Created in September 1387, The Forme of Cury is the oldest written cookbook in the English language. The manuscript was commissioned by King Richard II of England, best known for his deposition in Shakespeare’s play, Richard II, and his uncle John Gaunt, Duke of Lancaster, who many believed was trying to usurp the English throne. The book contains the recipes the master of cooks used for their joint banquet of nearly 200 dishes.
Sometime toward the end of September, Richard and John hosted a wonderful feast together for reasons not quite clear to historians. Some speculate that it was held to assure the nobles that there was no discord between the young king (then only 20 years old) and his Uncle. More likely it was an end-of-harvest feast for a particularly good year. The reasons behind the manuscript’s creation are more certain. Banquets and feasts were symbols of power and prestige. They allowed kings and nobles to show off their wealth by displaying fine cutlery, extravagant dishes, and a ridiculous amount of food. For the 1387 feast, King Richard II’s team of over three hundred cooks commissioned a grocery list that included:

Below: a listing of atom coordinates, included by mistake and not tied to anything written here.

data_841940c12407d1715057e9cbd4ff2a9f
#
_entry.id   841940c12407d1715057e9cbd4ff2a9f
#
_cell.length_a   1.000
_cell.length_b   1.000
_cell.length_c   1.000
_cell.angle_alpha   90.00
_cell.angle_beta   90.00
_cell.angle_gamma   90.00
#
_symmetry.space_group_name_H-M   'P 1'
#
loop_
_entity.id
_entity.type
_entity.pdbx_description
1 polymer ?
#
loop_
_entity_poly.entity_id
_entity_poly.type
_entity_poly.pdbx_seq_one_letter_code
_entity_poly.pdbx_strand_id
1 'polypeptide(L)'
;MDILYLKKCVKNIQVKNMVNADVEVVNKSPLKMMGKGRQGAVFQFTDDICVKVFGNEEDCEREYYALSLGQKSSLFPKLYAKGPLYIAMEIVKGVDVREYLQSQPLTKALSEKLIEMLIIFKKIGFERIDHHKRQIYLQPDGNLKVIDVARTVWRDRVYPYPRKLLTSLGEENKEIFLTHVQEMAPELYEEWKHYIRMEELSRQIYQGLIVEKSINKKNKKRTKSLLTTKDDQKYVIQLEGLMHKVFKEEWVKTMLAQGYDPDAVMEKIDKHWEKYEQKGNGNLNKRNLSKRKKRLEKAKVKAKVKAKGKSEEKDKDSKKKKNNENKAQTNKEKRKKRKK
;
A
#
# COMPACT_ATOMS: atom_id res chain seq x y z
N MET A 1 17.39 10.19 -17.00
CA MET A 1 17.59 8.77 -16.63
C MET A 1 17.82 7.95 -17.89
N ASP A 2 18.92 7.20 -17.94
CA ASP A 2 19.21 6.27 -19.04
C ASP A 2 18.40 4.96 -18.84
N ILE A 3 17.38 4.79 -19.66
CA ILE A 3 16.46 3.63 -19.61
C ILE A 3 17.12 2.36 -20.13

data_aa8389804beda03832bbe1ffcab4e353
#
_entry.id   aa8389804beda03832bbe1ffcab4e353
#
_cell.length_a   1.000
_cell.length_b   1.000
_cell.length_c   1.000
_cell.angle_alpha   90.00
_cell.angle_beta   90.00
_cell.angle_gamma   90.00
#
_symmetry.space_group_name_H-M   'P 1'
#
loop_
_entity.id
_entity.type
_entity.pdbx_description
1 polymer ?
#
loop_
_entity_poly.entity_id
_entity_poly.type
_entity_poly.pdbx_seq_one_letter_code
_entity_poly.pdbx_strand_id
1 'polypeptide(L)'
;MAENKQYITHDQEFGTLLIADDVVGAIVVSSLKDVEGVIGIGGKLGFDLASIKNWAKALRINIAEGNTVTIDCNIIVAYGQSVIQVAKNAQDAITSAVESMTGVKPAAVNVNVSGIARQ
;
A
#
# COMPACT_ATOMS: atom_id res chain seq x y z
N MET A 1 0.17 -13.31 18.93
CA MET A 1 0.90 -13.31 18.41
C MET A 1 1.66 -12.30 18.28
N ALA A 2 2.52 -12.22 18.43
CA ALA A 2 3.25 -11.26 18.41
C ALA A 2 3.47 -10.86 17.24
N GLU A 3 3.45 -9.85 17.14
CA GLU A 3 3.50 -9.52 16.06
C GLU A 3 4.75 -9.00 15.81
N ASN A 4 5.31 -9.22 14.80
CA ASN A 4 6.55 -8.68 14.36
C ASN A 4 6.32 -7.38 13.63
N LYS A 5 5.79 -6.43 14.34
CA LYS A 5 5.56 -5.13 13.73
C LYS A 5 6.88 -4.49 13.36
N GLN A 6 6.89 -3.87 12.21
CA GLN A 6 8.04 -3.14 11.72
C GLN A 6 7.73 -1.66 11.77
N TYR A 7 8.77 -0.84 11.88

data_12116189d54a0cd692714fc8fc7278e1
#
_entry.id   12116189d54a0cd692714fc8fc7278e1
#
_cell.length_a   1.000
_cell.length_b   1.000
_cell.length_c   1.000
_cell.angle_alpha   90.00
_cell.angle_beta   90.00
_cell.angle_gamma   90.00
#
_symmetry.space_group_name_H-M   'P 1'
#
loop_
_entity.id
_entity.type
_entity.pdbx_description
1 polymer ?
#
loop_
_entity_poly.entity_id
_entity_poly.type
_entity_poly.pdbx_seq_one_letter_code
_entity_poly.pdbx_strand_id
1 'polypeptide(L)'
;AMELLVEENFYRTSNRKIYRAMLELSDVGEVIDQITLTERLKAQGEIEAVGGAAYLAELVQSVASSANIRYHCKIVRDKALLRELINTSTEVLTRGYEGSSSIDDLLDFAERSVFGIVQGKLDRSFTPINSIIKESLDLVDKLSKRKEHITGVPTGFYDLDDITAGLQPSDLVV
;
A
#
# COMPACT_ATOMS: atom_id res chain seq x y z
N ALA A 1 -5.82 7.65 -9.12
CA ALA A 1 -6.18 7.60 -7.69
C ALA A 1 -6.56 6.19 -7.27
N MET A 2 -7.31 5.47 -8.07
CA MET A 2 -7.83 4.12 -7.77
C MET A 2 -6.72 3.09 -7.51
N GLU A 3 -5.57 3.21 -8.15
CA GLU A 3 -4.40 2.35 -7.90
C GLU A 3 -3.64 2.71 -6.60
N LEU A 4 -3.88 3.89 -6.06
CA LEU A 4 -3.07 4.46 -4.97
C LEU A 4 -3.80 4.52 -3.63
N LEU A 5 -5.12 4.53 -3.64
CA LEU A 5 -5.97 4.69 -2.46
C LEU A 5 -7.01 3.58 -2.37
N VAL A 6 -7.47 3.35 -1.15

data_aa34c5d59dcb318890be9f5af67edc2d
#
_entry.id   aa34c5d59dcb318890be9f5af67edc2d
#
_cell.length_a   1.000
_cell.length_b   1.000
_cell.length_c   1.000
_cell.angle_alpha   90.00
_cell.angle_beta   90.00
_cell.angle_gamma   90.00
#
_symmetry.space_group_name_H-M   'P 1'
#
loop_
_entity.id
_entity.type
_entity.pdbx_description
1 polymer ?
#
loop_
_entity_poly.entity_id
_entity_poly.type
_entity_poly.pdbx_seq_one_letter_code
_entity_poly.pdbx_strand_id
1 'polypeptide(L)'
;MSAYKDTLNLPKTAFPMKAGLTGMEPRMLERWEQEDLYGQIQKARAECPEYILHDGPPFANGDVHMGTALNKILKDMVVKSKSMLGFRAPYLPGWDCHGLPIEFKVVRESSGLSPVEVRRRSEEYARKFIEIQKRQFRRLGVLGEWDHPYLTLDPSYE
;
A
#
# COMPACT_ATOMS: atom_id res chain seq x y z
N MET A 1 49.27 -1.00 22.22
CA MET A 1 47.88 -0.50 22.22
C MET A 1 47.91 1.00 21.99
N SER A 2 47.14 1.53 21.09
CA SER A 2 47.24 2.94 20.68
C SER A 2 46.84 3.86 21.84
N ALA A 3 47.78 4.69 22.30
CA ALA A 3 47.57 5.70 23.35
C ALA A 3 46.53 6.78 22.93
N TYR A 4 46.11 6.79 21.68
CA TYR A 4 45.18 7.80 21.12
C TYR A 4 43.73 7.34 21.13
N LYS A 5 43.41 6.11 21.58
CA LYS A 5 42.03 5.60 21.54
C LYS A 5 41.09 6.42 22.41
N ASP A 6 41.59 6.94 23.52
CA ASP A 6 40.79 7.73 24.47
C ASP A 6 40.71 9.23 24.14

“Fourteen salted oxen, two fresh oxen, one hundred and twenty sheep, twelve boars, fourteen calves, one hundred forty pigs, three hundred kegs of lard and grease, three tons of salted venison, fifty swans, two hundred forty geese, fifty high-fat capons, eight dozen capons, sixty dozen hens, four hundred large rabbits, four pheasants, five herons, six young goats, five dozen pullets for jelly, twelve dozen pullets for roasting, one hundred dozen pigeons, twelve dozen partridges, eight dozen rabbits, twelve dozen curlews, twelve cranes, wild fowl, one hundred twenty gallons of milk, twelve gallons of cream, twelve gallons of curds, twelve bushels of apples, and eleven thousand eggs”
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